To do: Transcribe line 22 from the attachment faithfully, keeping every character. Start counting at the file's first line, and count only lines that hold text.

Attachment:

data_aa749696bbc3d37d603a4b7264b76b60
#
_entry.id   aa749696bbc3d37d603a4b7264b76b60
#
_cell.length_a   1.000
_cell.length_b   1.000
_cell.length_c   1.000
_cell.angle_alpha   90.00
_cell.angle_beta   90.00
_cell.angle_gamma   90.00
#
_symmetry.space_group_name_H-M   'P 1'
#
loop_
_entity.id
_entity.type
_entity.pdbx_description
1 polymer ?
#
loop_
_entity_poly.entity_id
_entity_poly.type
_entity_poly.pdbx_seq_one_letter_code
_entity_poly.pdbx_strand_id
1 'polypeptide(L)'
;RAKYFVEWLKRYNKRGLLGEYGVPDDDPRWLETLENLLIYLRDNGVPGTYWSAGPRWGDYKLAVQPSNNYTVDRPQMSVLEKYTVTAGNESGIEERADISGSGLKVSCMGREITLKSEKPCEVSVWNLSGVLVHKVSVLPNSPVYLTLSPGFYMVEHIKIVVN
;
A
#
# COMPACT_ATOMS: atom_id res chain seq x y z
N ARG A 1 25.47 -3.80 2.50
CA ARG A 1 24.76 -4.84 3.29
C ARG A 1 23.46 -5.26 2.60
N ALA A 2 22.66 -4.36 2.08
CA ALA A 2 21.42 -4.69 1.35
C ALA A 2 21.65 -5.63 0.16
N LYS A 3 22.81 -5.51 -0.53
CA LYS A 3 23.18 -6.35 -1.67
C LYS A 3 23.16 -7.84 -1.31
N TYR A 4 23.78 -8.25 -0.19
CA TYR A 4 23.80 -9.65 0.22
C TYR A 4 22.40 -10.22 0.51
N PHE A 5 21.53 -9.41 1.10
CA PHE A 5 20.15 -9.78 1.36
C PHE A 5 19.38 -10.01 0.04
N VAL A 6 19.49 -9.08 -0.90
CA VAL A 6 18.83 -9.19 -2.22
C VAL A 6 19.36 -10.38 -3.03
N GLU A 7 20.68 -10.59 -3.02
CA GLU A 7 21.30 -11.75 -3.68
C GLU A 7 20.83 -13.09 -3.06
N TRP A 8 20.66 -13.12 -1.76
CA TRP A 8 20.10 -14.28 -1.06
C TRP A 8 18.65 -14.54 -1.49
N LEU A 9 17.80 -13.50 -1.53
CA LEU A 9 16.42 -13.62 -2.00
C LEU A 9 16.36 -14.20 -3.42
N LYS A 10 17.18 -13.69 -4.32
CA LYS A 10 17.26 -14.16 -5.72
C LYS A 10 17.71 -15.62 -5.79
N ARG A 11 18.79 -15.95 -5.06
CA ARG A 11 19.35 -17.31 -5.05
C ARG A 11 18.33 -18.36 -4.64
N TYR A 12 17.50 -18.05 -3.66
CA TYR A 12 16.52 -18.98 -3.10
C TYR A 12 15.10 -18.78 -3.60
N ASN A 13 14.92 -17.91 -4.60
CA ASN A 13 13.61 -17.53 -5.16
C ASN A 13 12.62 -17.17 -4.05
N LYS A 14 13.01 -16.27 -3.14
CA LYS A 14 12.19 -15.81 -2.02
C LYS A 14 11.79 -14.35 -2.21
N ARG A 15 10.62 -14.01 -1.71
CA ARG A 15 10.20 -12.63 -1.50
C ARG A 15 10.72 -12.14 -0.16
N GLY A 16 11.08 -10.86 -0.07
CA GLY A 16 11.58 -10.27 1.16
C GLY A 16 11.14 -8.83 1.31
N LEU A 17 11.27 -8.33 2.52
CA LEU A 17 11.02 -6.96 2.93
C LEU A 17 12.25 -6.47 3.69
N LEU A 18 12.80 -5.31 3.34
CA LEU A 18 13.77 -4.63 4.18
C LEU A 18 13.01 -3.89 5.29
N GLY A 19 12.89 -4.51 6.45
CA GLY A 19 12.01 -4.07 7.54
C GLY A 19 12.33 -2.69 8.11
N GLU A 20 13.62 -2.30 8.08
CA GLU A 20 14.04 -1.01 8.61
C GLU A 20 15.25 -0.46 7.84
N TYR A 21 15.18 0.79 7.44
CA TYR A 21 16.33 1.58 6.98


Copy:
_entity_poly.type